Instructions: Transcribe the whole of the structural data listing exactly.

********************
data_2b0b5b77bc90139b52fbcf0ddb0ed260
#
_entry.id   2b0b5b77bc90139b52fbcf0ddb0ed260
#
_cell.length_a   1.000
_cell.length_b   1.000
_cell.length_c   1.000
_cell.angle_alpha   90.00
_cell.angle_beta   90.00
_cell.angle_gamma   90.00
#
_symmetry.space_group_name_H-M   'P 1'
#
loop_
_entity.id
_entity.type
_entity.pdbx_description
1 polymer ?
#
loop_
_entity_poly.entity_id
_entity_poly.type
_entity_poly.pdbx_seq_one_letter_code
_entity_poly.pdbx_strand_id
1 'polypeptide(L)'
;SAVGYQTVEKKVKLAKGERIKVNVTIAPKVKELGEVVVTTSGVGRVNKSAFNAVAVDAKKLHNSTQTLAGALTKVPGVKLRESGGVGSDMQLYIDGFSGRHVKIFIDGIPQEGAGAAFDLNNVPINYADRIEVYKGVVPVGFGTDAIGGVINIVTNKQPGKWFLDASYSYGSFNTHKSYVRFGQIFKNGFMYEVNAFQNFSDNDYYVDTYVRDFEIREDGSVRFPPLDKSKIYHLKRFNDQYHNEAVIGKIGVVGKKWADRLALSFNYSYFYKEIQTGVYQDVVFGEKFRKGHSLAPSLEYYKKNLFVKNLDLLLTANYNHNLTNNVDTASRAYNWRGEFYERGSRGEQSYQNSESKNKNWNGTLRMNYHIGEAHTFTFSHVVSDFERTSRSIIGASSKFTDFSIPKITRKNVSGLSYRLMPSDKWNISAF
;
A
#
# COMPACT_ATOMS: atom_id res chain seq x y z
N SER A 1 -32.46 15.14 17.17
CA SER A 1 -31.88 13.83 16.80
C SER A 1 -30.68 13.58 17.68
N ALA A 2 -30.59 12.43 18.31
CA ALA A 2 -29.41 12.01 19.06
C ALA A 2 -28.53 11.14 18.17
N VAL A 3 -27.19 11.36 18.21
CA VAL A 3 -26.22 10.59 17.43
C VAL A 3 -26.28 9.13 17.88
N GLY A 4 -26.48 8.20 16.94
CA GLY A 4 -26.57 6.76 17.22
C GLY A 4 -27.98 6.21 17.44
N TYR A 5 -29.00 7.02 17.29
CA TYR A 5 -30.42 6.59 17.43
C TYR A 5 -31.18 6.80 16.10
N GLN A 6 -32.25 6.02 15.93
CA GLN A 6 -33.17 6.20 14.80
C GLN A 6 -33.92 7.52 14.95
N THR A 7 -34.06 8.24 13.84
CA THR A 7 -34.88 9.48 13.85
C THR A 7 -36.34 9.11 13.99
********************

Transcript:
data_2b0b5b77bc90139b52fbcf0ddb0ed260
#
_entry.id   2b0b5b77bc90139b52fbcf0ddb0ed260
#
_cell.length_a   1.000
_cell.length_b   1.000
_cell.length_c   1.000
_cell.angle_alpha   90.00
_cell.angle_beta   90.00
_cell.angle_gamma   90.00
#
_symmetry.space_group_name_H-M   'P 1'
#
loop_
_entity.id
_entity.type
_entity.pdbx_description
1 polymer ?
#
loop_
_entity_poly.entity_id
_entity_poly.type
_entity_poly.pdbx_seq_one_letter_code
_entity_poly.pdbx_strand_id
1 'polypeptide(L)'
;SAVGYQTVEKKVKLAKGERIKVNVTIAPKVKELGEVVVTTSGVGRVNKSAFNAVAVDAKKLHNSTQTLAGALTKVPGVKLRESGGVGSDMQLYIDGFSGRHVKIFIDGIPQEGAGAAFDLNNVPINYADRIEVYKGVVPVGFGTDAIGGVINIVTNKQPGKWFLDASYSYGSFNTHKSYVRFGQIFKNGFMYEVNAFQNFSDNDYYVDTYVRDFEIREDGSVRFPPLDKSKIYHLKRFNDQYHNEAVIGKIGVVGKKWADRLALSFNYSYFYKEIQTGVYQDVVFGEKFRKGHSLAPSLEYYKKNLFVKNLDLLLTANYNHNLTNNVDTASRAYNWRGEFYERGSRGEQSYQNSESKNKNWNGTLRMNYHIGEAHTFTFSHVVSDFERTSRSIIGASSKFTDFSIPKITRKNVSGLSYRLMPSDKWNISAF
;
A
#
# COMPACT_ATOMS: atom_id res chain seq x y z
N SER A 1 -32.46 15.14 17.17
CA SER A 1 -31.88 13.83 16.80
C SER A 1 -30.68 13.58 17.68
N ALA A 2 -30.59 12.43 18.31
CA ALA A 2 -29.41 12.01 19.06
C ALA A 2 -28.53 11.14 18.17
N VAL A 3 -27.19 11.36 18.21
CA VAL A 3 -26.22 10.59 17.43
C VAL A 3 -26.28 9.13 17.88
N GLY A 4 -26.48 8.20 16.94
CA GLY A 4 -26.57 6.76 17.22
C GLY A 4 -27.98 6.21 17.44
N TYR A 5 -29.00 7.02 17.29
CA TYR A 5 -30.42 6.59 17.43
C TYR A 5 -31.18 6.80 16.10
N GLN A 6 -32.25 6.02 15.93
CA GLN A 6 -33.17 6.20 14.80
C GLN A 6 -33.92 7.52 14.95
N THR A 7 -34.06 8.24 13.84
CA THR A 7 -34.88 9.48 13.85
C THR A 7 -36.34 9.11 13.99